was celebrated in May 2019
STAINBECK CHURCH is a family of people of all ages, various backgrounds and several nationalities who meet to worship God and to share their faith in Jesus Christ. It was established as a mission church in 1931 and continues with this ethos in a broad church setting.
We aim to worship and serve God by proclaiming the Gospel and helping to meet the needs of those around.
We believe that God loves all people and wants them to have a close relationship with Him.
We believe that this is possible because of the life, death and resurrection of Jesus Christ.
We are part of the URC Churches Leeds Partnership. more…
We are accessible to wheel-chairs users and have an induction loop for those with deaf-aids.
WORSHIP: Sunday 10:45 am: Worship with Sunday Club for children, with tea and coffee.Communion 2nd Sunday of the month. Thursday 7:45 pm: Mid-week worship. Communion 4th Thursday of the month. more…
SERVICE TO THE COMMUNITY: Community Café with Family Solutions, Lunch Club, Church and Community Partnership (InterACT). more…
Minister, Revd Angela Hughes; Secretaries, Avril & Brian Bellwood;
Treasurer & Lettings, Peter Craske (Rooms are not available to hire for one-off events.)
Annual Reports 2018
Annual Reports 2017
Leeds Mission & Care Group
Hymns in the Street
United Reformed Church
Website last update 18 November 2019
(c) 2019 Stainbeck United Reformed Church
Website based on iChurch theme from The United Reformed Church
Where do we come from?
The United Reformed Church is one of the smaller mainstream denominations – but although it is small it plays a dynamic and challenging part in the British Christian community. It continues to punch above its weight.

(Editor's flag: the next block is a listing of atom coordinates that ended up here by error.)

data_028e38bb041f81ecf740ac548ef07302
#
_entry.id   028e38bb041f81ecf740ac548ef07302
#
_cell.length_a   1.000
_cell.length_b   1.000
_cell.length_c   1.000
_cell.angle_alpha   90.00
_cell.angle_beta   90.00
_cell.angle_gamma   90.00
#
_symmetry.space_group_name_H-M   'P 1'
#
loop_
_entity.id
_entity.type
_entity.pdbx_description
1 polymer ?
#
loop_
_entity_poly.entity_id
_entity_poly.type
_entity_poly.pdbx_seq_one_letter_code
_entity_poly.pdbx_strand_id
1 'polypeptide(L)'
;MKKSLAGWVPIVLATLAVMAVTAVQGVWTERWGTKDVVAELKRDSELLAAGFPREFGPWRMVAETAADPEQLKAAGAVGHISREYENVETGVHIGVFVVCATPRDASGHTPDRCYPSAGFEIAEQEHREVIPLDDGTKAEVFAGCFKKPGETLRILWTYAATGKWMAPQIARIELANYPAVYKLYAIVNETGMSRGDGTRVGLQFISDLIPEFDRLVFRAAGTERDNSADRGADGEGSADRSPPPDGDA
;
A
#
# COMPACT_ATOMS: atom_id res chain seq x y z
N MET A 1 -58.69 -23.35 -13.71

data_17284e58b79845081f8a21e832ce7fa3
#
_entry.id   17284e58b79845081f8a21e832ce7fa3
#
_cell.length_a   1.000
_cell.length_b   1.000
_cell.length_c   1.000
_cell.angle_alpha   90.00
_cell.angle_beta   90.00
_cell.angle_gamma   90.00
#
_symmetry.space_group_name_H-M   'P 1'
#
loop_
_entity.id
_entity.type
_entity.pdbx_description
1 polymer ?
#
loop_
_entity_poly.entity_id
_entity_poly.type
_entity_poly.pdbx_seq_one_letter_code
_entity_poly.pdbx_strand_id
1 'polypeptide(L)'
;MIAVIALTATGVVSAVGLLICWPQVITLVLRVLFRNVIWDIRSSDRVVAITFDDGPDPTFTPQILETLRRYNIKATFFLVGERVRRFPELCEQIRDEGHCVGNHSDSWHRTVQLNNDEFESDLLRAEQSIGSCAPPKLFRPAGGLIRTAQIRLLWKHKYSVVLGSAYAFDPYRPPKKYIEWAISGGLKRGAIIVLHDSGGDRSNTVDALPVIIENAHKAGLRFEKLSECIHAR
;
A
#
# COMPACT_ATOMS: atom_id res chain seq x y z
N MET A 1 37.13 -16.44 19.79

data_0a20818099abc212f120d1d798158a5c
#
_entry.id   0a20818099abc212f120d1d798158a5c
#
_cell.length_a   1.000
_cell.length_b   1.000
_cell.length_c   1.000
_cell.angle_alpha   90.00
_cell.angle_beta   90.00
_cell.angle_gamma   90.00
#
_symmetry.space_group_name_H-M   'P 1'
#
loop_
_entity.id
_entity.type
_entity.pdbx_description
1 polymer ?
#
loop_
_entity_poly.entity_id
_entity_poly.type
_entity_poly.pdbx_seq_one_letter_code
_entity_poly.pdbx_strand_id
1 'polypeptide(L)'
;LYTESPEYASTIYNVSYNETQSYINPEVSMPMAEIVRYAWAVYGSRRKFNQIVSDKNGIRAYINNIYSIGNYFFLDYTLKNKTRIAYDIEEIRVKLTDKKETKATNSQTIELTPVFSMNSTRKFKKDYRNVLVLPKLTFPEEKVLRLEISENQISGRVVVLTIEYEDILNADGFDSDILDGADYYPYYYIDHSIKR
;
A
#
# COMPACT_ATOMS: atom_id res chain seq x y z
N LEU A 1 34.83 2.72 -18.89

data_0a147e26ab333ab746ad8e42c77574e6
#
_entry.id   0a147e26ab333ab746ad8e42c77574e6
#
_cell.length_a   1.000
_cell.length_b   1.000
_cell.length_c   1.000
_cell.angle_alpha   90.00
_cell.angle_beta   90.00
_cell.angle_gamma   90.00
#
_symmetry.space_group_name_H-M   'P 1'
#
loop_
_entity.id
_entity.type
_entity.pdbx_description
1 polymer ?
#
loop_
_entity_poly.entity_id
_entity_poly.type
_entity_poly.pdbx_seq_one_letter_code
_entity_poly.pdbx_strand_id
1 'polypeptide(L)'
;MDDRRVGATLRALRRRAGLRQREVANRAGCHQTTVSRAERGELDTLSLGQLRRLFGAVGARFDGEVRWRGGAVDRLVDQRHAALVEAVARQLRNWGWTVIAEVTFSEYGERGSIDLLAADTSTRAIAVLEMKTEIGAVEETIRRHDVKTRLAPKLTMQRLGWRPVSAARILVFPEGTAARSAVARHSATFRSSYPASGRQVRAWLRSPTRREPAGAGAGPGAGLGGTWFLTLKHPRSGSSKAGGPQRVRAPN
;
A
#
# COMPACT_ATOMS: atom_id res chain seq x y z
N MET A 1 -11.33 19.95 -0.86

It was formed in 1972 by English Presbyterians and English and Welsh Congregationalists – that is nearly 50 years ago. In 1981 this union was joined by the Churches of Christ and then in 2000 by Scottish Congregationalists.
The original vision was one which would bring unity across all our denominations – and it was envisaged that our union would be transitional – not that we would form a separate denomination. But as we all know – ecumenism has moved on and our vision now is one of working together, celebrating the unity which we know in diversity. And we are left with a rather cumbersome title – The United Reformed Church.
We have also discovered that it takes a lot of energy and time to make such organic unity work – take as an example the differences in churchmanship among Congregationalists, Presbyterians and the Churches of Christ. The transitions have been painful for many – but the lessons and the outcome surely fruitful
The URC seeks to work with all traditions and rejoices in being part of more than 400 Local Ecumenical Partnerships (Methodist, Anglicans, Baptists and others). It is also committed to theological and cultural diversity – valuing and holding together different insights and understandings. The Statement of Faith and Order, found in the Rejoice and Sing hymnal at number 761, helps us to understand this and to see how it works out in practice.